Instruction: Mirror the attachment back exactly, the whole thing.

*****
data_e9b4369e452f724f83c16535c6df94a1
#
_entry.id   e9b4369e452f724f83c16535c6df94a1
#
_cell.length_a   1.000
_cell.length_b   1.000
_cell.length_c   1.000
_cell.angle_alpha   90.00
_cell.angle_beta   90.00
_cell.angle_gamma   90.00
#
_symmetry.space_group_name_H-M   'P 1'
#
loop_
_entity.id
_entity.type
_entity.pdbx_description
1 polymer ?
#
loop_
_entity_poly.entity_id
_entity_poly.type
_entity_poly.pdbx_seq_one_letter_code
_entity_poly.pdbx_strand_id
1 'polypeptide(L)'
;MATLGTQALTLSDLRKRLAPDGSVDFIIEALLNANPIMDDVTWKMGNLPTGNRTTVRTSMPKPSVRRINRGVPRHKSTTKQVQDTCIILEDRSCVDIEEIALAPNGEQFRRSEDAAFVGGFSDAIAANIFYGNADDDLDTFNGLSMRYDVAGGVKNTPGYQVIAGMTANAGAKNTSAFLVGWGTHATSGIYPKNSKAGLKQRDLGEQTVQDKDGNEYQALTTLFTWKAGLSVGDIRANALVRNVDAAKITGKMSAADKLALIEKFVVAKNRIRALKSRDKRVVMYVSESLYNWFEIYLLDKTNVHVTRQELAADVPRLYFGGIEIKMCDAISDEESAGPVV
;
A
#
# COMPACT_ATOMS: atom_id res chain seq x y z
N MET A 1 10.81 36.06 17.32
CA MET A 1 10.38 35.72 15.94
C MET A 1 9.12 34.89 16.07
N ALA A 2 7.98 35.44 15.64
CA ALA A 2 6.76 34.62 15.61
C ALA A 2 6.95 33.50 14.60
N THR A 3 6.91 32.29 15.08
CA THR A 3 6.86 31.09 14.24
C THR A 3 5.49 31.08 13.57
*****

data_e9b4369e452f724f83c16535c6df94a1
#
_entry.id   e9b4369e452f724f83c16535c6df94a1
#
_cell.length_a   1.000
_cell.length_b   1.000
_cell.length_c   1.000
_cell.angle_alpha   90.00
_cell.angle_beta   90.00
_cell.angle_gamma   90.00
#
_symmetry.space_group_name_H-M   'P 1'
#
loop_
_entity.id
_entity.type
_entity.pdbx_description
1 polymer ?
#
loop_
_entity_poly.entity_id
_entity_poly.type
_entity_poly.pdbx_seq_one_letter_code
_entity_poly.pdbx_strand_id
1 'polypeptide(L)'
;MATLGTQALTLSDLRKRLAPDGSVDFIIEALLNANPIMDDVTWKMGNLPTGNRTTVRTSMPKPSVRRINRGVPRHKSTTKQVQDTCIILEDRSCVDIEEIALAPNGEQFRRSEDAAFVGGFSDAIAANIFYGNADDDLDTFNGLSMRYDVAGGVKNTPGYQVIAGMTANAGAKNTSAFLVGWGTHATSGIYPKNSKAGLKQRDLGEQTVQDKDGNEYQALTTLFTWKAGLSVGDIRANALVRNVDAAKITGKMSAADKLALIEKFVVAKNRIRALKSRDKRVVMYVSESLYNWFEIYLLDKTNVHVTRQELAADVPRLYFGGIEIKMCDAISDEESAGPVV
;
A
#
# COMPACT_ATOMS: atom_id res chain seq x y z
N MET A 1 10.81 36.06 17.32
CA MET A 1 10.38 35.72 15.94
C MET A 1 9.12 34.89 16.07
N ALA A 2 7.98 35.44 15.64
CA ALA A 2 6.76 34.62 15.61
C ALA A 2 6.95 33.50 14.60
N THR A 3 6.91 32.29 15.08
CA THR A 3 6.86 31.09 14.24
C THR A 3 5.49 31.08 13.57